Case Study: Making the Change You Want to See
How a 120-year-old association enacted meaningful change through good governance
Founded in 1900, the American Association of Orthodontists (AAO) focuses on advancing their members’ success through education, advocacy, and research that drive excellence in patient care.
Though the organization has been in operation for more than 100 years, AAO leadership wanted to ensure their governance practices enabled—rather than constrained—effective deliberation. Seeing an opportunity to increase effectiveness, reflective of the dynamic marketplace changes, they wanted to walk through what good governance looks like and what they should consider changing.
Partnering with AMC consultants, AAO engaged in a multi-step process that began with an evaluation, through the lens of good governance, of who the organization is, how they operate, and why they follow the processes that they do. Next, AMC facilitated a robust discussion about what AAO might consider changing and how that could look.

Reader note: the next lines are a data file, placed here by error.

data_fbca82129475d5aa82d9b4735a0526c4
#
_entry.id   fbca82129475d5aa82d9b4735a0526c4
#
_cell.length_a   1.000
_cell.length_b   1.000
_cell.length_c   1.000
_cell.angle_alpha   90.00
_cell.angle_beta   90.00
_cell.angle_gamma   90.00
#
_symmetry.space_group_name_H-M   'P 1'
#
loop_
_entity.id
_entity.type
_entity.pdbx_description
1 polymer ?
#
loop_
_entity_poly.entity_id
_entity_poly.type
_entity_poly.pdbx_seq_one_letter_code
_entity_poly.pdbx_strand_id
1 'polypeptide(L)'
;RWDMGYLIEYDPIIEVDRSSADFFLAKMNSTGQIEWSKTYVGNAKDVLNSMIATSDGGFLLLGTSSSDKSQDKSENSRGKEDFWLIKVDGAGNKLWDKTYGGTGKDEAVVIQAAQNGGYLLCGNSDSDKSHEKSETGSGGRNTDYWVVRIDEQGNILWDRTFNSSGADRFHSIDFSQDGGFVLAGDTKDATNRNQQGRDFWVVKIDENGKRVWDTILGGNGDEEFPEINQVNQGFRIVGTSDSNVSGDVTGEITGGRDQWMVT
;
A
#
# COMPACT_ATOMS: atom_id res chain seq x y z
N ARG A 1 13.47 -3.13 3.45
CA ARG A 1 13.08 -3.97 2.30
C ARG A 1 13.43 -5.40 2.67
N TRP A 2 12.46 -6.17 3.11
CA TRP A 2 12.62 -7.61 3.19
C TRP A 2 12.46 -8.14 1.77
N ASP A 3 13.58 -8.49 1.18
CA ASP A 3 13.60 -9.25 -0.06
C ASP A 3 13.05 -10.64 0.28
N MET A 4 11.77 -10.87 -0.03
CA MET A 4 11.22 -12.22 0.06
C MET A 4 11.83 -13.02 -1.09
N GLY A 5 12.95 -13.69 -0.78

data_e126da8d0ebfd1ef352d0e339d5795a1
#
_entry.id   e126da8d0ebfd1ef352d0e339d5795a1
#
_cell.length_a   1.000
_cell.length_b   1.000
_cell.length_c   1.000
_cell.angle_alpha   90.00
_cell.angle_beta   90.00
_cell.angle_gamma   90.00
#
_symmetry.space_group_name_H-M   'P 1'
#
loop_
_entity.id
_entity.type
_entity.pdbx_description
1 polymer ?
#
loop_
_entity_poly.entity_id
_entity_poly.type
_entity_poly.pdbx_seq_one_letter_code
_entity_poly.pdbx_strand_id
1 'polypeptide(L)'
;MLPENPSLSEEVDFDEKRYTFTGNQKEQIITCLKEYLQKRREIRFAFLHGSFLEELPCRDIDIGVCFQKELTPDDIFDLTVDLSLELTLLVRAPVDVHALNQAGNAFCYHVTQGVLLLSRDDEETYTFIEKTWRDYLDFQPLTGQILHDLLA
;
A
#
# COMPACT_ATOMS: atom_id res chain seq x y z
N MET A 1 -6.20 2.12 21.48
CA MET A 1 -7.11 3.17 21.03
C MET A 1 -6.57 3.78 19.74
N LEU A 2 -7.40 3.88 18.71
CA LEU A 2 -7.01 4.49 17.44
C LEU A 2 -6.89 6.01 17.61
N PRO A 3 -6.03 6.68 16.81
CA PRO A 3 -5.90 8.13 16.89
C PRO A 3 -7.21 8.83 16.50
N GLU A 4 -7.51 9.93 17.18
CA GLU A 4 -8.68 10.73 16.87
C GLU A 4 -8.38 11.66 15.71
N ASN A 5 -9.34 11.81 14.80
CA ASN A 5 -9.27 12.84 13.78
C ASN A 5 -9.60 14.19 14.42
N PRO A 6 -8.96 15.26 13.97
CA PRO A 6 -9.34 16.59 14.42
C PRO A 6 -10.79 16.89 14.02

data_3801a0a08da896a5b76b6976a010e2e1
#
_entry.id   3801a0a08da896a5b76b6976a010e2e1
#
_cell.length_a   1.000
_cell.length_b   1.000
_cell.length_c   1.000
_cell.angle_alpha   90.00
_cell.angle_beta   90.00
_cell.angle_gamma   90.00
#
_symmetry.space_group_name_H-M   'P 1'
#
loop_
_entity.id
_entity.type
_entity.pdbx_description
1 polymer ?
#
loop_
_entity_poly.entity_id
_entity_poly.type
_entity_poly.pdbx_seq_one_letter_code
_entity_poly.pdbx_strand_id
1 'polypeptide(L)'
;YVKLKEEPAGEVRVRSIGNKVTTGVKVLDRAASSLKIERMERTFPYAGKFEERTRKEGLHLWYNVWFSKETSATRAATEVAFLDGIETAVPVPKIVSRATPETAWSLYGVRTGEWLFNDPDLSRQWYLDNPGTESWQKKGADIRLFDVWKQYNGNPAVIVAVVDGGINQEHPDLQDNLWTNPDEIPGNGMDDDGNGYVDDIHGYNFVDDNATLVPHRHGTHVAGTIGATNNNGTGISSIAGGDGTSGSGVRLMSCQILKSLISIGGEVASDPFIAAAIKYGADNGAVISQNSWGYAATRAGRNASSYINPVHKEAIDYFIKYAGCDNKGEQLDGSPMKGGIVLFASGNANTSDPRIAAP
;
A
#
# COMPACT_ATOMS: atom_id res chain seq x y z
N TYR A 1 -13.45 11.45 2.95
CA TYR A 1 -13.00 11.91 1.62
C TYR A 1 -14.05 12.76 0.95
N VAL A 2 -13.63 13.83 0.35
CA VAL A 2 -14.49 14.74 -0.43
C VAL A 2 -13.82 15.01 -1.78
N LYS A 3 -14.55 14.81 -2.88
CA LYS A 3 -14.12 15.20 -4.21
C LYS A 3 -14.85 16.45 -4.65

When creating governance changes, challenges often arise when the body making the bylaw changes is outside the governance discussions (in AAO’s case, a House of Delegates). As part of the process, AMC worked with AAO to create effective messaging about why the changes were important that AAO could then distribute to the appropriate stakeholders.
“Mark [Engle] was able to educate our board on association governance and best practices,” said Lynne Thomas Gordon, MBA RHIA CAE FACHE FAHIMA, executive director of AAO. “As a result, our Board and House of Delegates voted for significant changes based on Mark’s leadership and guidance.”
AAO was successfully able to accomplish adding at-large directors to their board, a meaningful change especially for an organization as established as AAO.
“Two women were elected to serve on the board for 3 years,” said Thomas Gordon. “Significant – yes! In our 120-year history, only two women had previously been elected to serve.”
The association was also able to reshape agendas and other operating practices of the board, ensuring their focus and processes were more strategic in nature.